Client: Te Tāhuhu o te Mātauranga | Ministry of Education (New Zealand)

The New Zealand Curriculum will be refreshed over the next five years to make it clearer, more relevant and more explicit about what learners need to understand, know and do. A key task of the New Zealand Curriculum refresh work programme is to reset the Vision for Young People.  Standard of Proof was commissioned to provide technical advice on the survey design, and undertake the analysis of the resultant data, to guide the design of the New Zealand Curriculum.

The research

An adaptation of the Delphi method was applied to determine the consensus of the most important vision statements among groups of young people. The Delphi method is used across a wide range of contexts for forecasting and generating consensus[1] through multiple rounds of surveys. In this research, a range of curriculum experts as well as individuals from youth and minority groups identified the most important statements across two rounds of surveys. Using criteria of consensus and importance the responses were analysed after each round, reducing the list of vision statements from 67 to 10. Through this analysis extra consideration was given to the perspectives of minority groups by preforming the analysis separately for each group (age and ethnicity) as well as a combined total. In the first round the participants also had the opportunity to provide qualitative verbatim feedback if they believed there were gaps missing. A thematic analysis was performed on these responses, and the results were integrated with those of the  second survey. To ensure that the final statements were sufficiently different a correlation matrix was used to identify correlated statements that represented an equivalent theme. The report detailed which statements were found to be important by consensus for the overall group as well as for minority groups. These statements will then be used to inform the Vision for Young People which in turn will inform the Ministry of Education’s curriculum refresh.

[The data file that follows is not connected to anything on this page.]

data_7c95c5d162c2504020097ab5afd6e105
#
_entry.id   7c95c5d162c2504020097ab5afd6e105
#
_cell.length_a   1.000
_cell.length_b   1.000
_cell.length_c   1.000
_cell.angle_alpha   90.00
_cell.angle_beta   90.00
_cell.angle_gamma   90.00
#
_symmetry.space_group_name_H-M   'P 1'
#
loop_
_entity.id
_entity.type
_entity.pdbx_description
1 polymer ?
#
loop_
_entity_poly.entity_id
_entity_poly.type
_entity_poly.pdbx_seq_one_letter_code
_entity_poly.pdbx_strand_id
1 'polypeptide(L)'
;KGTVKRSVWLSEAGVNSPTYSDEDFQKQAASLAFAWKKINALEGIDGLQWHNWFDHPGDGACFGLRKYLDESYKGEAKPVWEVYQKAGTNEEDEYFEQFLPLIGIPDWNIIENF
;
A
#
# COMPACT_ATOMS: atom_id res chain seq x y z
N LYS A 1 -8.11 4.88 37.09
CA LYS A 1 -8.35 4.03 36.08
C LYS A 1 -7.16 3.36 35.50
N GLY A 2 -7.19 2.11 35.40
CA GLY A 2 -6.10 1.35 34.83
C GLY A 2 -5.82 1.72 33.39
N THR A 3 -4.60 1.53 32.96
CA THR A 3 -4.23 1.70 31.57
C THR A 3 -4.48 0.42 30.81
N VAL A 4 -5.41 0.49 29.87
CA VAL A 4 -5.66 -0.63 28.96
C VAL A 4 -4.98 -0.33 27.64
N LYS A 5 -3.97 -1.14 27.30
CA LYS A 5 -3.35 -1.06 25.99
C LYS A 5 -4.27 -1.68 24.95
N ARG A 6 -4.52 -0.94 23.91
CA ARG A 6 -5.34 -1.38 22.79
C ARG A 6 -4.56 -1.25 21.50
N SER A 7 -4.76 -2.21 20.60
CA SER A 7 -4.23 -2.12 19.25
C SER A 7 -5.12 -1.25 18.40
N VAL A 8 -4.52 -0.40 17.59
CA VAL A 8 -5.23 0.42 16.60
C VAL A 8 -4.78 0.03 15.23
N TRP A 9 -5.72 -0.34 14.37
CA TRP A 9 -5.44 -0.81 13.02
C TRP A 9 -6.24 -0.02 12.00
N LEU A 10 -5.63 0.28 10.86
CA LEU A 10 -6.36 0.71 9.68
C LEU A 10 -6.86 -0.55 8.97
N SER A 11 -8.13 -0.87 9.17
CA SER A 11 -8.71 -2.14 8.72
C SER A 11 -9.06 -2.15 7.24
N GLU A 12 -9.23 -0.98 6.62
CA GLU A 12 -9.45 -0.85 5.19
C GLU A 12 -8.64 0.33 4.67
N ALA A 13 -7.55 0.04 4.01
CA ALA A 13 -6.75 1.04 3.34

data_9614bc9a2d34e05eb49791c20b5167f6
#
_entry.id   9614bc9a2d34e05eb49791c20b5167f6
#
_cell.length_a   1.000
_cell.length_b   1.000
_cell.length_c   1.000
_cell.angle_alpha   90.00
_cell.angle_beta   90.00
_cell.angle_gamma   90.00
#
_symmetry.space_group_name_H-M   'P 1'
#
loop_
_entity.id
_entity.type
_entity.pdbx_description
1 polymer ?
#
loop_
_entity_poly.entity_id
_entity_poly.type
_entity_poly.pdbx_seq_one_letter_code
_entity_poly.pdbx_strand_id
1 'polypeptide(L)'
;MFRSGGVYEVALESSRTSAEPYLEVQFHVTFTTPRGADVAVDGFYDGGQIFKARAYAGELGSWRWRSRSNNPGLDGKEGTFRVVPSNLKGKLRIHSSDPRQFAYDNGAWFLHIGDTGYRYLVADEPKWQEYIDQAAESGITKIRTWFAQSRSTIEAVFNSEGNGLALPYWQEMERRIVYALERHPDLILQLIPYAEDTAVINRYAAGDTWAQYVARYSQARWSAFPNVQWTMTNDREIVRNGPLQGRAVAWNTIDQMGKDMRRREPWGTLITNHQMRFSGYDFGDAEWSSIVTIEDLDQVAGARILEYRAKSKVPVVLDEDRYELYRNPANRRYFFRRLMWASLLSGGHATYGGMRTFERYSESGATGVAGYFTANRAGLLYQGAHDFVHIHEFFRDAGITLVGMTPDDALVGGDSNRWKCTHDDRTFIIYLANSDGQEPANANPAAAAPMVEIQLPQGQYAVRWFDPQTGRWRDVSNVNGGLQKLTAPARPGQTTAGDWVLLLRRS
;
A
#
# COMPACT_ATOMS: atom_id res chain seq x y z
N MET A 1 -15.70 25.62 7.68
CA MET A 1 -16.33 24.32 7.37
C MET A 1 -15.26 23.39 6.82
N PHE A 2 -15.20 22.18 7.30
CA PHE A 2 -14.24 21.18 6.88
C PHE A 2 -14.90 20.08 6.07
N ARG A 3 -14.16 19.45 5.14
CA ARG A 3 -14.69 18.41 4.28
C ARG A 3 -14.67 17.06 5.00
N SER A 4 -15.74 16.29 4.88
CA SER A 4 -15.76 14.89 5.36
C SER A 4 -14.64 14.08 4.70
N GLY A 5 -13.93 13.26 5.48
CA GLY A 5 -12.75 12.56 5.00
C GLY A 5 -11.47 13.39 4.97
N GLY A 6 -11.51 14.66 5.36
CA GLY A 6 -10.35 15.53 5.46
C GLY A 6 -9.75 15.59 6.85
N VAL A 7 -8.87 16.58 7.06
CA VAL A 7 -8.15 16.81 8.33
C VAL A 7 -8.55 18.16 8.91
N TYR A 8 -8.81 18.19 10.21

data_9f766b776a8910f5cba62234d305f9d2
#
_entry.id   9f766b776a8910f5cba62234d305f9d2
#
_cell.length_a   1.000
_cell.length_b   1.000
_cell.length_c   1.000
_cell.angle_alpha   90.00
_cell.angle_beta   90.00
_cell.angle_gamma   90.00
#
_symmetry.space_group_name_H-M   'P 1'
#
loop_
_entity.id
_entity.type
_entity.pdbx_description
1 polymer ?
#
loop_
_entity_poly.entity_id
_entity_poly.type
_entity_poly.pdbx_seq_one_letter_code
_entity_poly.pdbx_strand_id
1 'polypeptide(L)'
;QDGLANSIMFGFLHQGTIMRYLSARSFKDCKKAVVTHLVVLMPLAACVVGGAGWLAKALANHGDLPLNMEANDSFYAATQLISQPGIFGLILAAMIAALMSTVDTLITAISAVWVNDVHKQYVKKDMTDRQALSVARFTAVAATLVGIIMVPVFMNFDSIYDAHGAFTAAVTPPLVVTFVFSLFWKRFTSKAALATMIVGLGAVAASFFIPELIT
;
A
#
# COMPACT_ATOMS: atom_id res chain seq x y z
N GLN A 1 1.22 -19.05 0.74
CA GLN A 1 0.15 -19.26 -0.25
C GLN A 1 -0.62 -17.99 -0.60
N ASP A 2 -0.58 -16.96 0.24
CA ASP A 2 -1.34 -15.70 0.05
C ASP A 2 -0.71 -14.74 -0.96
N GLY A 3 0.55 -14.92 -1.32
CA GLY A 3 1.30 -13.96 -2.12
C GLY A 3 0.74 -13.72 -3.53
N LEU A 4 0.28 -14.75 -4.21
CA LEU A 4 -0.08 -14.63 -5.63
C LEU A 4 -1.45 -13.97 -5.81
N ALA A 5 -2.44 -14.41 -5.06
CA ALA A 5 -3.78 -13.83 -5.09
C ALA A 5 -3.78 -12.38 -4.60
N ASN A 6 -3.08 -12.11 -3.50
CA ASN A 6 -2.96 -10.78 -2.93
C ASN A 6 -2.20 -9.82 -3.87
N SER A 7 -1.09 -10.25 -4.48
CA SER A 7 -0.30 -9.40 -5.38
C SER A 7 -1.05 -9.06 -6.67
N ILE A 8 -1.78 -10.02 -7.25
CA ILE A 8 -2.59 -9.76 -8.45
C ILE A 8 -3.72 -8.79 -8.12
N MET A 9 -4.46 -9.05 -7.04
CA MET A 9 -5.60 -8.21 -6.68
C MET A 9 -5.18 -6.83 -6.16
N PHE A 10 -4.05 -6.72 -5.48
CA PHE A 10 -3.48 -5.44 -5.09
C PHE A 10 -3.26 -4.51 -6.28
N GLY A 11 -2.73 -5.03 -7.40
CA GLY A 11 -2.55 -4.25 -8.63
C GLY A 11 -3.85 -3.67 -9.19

[1] Chalmers J., Armour M. (2019) The Delphi Technique. In: Liamputtong P. (eds) Handbook of Research Methods in Health Social Sciences. Springer, Singapore.



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